Following the denial of King's grievance, the Union, together with Plaintiff-employees, brought the instant action.*fn3 Now, both parties have filed motions for summary judgment.


Before the Court now are the parties' cross-motions for summary judgment. At issue are the three claims raised by Plaintiffs: 1) an Employee Retirement Income Security Act of 1974 ("ERISA") claim based on Defendant's alleged wrongful denial of benefits, i.e. the "waiver credit" (Count Two of the complaint); 2) a claim for breach of fiduciary duty brought under ERISA (Count Three); and, 3) a claim for breach of the Collective Bargaining Agreement brought under the Labor-Management Relations Act ("LMRA") (Count One). Both cross-motions address these three claims.

A. Summary Judgment Standard

Summary judgment eliminates unfounded claims without resorting to a costly and lengthy trial. Celotex Corp. v. Catrett, 477 U.S. 317, 327 (1986). However, a court should grant summary judgment only "if the pleadings, depositions, answers to interrogatories, and admissions on file, together with the affidavits, if any, show that there is no genuine issue as to any material fact and that the moving party is entitled to judgment as a matter of law." Fed. R. Civ. P. 56(c). The burden of showing that no genuine issue of material fact exists rests initially on the moving party. Celotex, 477 U.S. at 323. A litigant may discharge this burden by exposing "the absence of evidence to support the nonmoving party's case." Id. at 325. In evaluating a summary judgment motion, a court must view all evidence in the light most favorable to the nonmoving party. Matsushita Elec. Indus. Co., Ltd. v. Zenith Radio Corp., 475 U.S. 574, 587 (1986); Goodman v. Mead Johnson & Co., 534 F.2d 566, 573 (3d Cir. 1976).

Once the moving party has made a properly supported motion for summary judgment, the burden shifts to the nonmoving party to "set forth specific facts showing that there is a genuine issue for trial." Fed. R. Civ. P. 56(e); Anderson v. Liberty Lobby, Inc., 477 U.S. 242, 247-48 (1986). The substantive law determines which facts are material. Id. at 248. "Only disputes over facts that might affect the outcome of the suit under the governing law will properly preclude the entry of summary judgment." Id. No issue for trial exists unless the nonmoving party can demonstrate sufficient evidence favoring it such that a reasonable jury could return a verdict in that party's favor. Id. at 249.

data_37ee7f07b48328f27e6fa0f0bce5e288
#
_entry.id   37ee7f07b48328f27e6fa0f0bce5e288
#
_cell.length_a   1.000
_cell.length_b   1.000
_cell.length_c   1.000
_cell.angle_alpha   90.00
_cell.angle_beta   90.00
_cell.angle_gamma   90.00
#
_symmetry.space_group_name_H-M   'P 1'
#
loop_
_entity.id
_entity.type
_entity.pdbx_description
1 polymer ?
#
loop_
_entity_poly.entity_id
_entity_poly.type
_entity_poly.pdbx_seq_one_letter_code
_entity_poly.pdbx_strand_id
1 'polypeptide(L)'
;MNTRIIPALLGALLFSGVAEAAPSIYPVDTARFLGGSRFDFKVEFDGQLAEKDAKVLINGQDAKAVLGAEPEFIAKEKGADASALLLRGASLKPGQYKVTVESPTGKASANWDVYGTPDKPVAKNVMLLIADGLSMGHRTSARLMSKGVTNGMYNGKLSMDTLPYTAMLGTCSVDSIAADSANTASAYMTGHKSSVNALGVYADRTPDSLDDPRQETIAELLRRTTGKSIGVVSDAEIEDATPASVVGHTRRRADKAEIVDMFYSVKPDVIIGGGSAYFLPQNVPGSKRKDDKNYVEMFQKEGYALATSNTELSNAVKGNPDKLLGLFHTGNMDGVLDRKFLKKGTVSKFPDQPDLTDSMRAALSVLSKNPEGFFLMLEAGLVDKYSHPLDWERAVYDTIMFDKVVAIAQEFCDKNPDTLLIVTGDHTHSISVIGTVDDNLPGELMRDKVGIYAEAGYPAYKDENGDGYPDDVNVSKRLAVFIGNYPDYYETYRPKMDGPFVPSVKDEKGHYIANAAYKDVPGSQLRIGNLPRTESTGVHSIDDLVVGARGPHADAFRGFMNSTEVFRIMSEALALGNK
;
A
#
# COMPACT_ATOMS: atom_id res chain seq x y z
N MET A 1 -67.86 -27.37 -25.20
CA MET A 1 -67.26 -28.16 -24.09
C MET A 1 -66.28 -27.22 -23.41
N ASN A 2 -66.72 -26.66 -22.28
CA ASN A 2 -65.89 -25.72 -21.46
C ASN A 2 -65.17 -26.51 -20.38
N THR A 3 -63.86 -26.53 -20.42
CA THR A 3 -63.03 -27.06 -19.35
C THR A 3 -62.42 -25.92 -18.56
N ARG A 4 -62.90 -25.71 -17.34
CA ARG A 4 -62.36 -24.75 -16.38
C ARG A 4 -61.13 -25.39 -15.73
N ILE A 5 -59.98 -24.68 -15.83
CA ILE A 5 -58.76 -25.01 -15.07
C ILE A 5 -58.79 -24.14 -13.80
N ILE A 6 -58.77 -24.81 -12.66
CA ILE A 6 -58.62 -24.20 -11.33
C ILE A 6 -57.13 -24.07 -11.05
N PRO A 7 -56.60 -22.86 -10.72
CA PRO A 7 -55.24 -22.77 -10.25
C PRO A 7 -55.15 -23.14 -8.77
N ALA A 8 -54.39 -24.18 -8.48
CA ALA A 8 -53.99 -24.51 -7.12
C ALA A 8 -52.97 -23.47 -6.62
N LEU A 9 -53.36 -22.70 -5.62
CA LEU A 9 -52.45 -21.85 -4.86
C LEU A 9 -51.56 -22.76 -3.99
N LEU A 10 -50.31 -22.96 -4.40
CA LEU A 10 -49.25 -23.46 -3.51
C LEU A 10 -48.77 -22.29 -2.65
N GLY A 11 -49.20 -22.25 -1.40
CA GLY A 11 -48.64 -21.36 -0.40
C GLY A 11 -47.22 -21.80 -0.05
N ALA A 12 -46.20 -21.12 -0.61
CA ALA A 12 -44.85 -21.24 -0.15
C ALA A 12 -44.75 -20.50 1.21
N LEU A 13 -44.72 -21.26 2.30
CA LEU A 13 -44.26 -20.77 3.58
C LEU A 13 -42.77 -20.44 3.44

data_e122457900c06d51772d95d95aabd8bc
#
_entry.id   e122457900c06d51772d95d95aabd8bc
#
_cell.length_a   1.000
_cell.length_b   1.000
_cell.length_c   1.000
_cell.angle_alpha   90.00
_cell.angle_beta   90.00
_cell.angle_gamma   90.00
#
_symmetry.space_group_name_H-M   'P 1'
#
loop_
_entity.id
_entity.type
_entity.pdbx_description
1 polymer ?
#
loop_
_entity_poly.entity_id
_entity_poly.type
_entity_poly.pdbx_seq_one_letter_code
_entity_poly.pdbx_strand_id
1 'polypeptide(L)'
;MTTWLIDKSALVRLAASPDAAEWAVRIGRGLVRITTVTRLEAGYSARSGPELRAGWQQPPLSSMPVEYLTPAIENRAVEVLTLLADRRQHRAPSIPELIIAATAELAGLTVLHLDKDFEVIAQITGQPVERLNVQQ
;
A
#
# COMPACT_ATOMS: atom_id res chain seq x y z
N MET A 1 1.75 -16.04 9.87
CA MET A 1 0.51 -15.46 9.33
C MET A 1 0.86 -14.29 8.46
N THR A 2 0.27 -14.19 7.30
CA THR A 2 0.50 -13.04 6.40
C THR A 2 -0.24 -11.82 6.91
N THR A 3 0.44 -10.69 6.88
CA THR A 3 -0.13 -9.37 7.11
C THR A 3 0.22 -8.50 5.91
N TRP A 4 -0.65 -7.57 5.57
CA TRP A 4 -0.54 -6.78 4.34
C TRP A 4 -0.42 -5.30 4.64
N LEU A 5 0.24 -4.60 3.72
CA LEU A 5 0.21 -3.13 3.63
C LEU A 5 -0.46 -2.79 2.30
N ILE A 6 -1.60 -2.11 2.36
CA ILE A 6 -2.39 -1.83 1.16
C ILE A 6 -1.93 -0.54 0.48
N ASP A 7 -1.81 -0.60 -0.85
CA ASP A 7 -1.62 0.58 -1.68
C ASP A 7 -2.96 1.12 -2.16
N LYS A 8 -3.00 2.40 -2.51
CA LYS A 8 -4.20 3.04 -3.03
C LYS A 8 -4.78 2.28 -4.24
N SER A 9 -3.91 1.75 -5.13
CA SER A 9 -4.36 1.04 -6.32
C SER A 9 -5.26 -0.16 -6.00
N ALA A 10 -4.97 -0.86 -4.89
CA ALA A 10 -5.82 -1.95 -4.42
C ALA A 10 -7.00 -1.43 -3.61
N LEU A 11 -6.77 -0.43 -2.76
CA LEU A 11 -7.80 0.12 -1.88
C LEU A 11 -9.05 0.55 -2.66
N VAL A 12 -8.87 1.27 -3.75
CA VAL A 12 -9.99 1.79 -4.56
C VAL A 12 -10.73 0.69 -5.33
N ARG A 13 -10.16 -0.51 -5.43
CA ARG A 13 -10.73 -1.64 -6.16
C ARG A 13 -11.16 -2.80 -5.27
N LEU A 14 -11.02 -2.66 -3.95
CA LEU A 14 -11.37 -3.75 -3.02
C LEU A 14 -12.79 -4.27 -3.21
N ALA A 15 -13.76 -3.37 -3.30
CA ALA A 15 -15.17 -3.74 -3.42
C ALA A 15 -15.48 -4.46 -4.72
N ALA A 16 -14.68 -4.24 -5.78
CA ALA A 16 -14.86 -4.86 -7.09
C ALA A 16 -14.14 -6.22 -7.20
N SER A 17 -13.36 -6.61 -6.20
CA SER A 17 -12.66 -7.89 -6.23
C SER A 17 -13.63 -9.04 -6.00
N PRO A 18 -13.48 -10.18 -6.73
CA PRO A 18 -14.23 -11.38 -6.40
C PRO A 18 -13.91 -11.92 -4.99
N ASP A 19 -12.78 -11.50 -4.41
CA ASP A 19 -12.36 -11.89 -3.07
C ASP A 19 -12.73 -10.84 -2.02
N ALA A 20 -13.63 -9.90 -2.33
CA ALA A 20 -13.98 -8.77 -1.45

The summary judgment standard does not change when, as here, the parties have filed cross-motions for summary judgment. See Appelmans v. City of Phila., 826 F.2d 214, 216 (3d Cir. 1987). Cross-motions for summary judgment are no more than a claim by each side that it alone is entitled to summary judgment, and the making of such inherently contradictory claims does not constitute an agreement that if one is rejected, the other is necessarily justified or that the losing party waives judicial consideration and determination whether genuine issues of material fact exist. Transportes Ferreos de Venezuela II CA v. NKK Corp., 239 F.3d 555, 560 (3d Cir. 2001) (citing Rains v. Cascade Indus., Inc., 402 F.2d 241, 245 (3d Cir. 1968)). If review of cross-motions for summary judgment reveals no genuine issue of material fact, then judgment may be entered in favor of the party deserving of judgment in light of the law and undisputed facts. See Iberia Foods Corp. v. Romeo Jr., 150 F.3d 298, 302 (3d Cir. 1998) (citing Ciarlante v. Brown & Williamson Tobacco Corp., 143 F.3d 139, 145-46 (3d Cir. 1988)).

B. Plaintiffs' ERISA Claim